* "Mystical manipulation; a systematic process that is planned and managed from above (by the leadership) but appears to have arisen spontaneously within the environment." This process seems to occur through "intercession" when one receives a "confirmation" through Bible verses (step 8) or when "God…brings things to your mind" (step 9). Also, when "group leaders" receive a "word from the Lord". The profound influence exercised by leadership during "intercession" probably promulgates these seemingly spontaneous spiritual experiences.

* "The demand for purity; radical separation of pure and impure, of good and evil, within an environment and within oneself." This can be seen through several steps within "intercession" (steps 1,3,4). A YWAM lecturer "reasoned that there are three kinds of thought: yours, Satan's and God's". There is no gray area. Everything is black and white. As Lifton relates the group has a "Manichean quality".

* "The cult of confession; a confession process that has its own structure…accompanied by patterns of criticism and self-criticism, generally transpiring within small groups." Confession seems to be the most prevalent feature of "intercession". DTS students said "confession emotionally exhausted us". Students who had nothing to confess were told they were "guilty for not confessing anything".

* "Sacred science; a sacred set of dogmatic principles with a claim to a science embodying the truth about human behavior and human psychology." Again, the process of "intercession" seems to be the "sacred science" of YWAM. This technique within the overall structure of "discipleship" can be "the truth" for every person involved. It can be seen as the science by which every student can become "clean: and reach God (steps 1,2,3).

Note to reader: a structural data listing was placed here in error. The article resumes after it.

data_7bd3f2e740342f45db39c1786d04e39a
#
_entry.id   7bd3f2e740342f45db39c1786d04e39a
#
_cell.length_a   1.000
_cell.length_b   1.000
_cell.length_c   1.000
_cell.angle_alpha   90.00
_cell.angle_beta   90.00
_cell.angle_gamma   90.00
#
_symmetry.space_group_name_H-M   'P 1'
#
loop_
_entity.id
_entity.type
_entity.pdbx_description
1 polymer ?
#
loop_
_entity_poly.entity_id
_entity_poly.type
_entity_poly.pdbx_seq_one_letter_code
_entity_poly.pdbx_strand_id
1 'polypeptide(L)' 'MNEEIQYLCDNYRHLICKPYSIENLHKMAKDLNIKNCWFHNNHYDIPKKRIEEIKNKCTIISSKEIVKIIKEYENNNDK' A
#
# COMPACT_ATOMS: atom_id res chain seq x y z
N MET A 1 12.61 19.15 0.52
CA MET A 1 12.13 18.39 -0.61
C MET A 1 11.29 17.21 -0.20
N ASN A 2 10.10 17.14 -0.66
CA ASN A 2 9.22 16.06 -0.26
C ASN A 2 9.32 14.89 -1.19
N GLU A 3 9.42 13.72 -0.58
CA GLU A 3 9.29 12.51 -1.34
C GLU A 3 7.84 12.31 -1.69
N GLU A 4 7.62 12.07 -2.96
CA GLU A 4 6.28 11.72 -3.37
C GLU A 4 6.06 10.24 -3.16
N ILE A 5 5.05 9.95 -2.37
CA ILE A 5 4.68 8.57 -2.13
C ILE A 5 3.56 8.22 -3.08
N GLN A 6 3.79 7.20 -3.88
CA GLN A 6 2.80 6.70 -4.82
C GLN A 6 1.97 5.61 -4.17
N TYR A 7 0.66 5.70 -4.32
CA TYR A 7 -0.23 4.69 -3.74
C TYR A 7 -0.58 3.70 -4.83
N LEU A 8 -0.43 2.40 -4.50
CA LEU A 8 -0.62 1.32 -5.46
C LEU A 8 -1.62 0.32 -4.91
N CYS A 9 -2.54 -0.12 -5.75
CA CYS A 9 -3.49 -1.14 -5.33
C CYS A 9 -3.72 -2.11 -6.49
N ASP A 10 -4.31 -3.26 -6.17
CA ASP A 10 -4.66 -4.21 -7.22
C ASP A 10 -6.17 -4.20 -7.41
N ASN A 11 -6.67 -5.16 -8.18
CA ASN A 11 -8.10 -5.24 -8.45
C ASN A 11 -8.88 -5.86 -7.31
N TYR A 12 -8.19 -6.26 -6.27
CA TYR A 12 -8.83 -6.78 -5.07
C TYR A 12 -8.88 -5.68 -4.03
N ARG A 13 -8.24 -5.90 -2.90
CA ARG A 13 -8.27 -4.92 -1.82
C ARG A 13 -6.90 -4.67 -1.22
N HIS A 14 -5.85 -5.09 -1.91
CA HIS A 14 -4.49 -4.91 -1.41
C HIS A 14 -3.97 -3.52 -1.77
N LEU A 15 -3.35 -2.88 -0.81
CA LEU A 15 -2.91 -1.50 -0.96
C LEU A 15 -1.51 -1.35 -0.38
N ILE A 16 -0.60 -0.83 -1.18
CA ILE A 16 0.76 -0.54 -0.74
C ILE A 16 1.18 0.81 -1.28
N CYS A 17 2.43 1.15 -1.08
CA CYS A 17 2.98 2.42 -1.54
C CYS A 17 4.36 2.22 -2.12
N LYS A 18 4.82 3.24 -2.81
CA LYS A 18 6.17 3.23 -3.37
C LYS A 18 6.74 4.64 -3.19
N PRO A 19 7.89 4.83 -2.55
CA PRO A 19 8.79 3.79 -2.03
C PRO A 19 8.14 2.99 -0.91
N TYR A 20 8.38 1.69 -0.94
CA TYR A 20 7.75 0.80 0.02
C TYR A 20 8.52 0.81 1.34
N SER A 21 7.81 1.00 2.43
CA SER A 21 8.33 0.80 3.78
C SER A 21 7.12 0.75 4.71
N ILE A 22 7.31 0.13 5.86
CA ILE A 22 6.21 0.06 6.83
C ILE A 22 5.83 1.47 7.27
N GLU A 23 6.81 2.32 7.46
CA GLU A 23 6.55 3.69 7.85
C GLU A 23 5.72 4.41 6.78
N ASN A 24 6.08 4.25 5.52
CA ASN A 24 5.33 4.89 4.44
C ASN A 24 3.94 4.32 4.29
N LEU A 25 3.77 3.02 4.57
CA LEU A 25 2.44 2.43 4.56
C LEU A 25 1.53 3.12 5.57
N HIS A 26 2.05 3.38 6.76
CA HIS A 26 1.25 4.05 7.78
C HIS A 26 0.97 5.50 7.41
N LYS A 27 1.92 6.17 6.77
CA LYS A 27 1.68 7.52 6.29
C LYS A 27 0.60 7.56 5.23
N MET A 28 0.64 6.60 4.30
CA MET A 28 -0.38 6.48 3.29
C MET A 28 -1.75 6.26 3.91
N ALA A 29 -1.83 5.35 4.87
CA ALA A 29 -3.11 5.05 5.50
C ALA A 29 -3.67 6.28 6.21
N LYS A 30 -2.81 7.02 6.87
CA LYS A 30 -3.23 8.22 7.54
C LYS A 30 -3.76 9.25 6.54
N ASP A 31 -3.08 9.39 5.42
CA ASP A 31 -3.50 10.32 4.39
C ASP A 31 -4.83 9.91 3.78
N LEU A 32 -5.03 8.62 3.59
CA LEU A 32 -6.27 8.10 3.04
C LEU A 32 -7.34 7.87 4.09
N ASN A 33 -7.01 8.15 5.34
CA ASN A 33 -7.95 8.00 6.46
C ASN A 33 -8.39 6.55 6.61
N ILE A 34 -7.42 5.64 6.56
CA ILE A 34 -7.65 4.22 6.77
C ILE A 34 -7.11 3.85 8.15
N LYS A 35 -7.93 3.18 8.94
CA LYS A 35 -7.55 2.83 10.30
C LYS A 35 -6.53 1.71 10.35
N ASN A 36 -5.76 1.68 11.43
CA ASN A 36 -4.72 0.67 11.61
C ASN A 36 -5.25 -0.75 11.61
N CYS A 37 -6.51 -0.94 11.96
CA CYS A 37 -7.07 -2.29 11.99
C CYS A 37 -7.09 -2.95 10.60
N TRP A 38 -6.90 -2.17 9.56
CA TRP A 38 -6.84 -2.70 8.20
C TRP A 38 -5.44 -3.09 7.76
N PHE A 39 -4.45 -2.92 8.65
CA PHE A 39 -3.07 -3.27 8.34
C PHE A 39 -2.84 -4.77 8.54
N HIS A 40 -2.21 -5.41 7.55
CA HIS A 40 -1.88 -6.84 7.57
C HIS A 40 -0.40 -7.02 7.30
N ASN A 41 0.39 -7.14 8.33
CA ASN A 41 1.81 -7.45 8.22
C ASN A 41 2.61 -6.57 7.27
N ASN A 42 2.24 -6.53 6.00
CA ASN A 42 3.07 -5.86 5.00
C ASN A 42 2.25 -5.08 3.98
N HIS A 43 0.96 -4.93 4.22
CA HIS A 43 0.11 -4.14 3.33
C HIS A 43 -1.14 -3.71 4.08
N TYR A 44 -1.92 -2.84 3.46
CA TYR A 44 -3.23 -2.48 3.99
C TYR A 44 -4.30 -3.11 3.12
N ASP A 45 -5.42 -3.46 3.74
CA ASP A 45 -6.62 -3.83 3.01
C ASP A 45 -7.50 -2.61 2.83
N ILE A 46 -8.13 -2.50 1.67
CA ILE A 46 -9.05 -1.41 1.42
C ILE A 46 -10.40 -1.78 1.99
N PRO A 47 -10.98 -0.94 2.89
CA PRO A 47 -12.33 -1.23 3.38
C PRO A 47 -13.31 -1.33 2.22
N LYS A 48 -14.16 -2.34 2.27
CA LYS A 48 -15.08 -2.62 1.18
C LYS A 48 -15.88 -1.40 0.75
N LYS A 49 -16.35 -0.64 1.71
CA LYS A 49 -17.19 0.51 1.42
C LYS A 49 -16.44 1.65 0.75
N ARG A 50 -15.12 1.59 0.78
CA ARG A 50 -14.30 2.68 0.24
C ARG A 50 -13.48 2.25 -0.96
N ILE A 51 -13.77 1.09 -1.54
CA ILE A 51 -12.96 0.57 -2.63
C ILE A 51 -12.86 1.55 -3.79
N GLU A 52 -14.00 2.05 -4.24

* "Loading of the language; literalization of language-words or images becoming God. A simple slogan to which the most complex and otherwise difficult questions can be reduced. The language of non-thought." Phrases such as "openness and brokeness, causing disunity, being rebellious, give up your rights, with the appointing comes the anointing and don't say it, pray it are just a few examples of the "thought terminating cliches" reportedly used within YWAM. These slogans could discourage questions, individuality and critical thinking.

* "Doctrine over person; one must find the truth of the dogma and subject one's experiences to that truth… doubts are reflections of one's own evil." This can be seen in (step 3) "die to your own imagination". The students at the DTS are asked to subject their experiences to that of the "group leader". The doctrine of "intercession" comes before individual rights. They were told "give up your rights" and "you get the leader you deserve". They must be part of the whole "in God's Kingdom there is structure".

* "Dispensing of existence; those who have not embraced that truth…are bound up with evil and do not have the right to exist. There is a being verses nothingness dichotomy." Nancy Brown stated that YWAM depicted the "world" as "Satanic". "Bind Satan" and "deal aggressively with the enemy (step 6)". All thoughts could be labeling dispenses with the individual thought and the outside world as evil. Ultimately, when one student decided to quit a YWAM DTS, her group leader said, "well, at least God never quits on us". Somehow she had rejected God by leaving YWAM.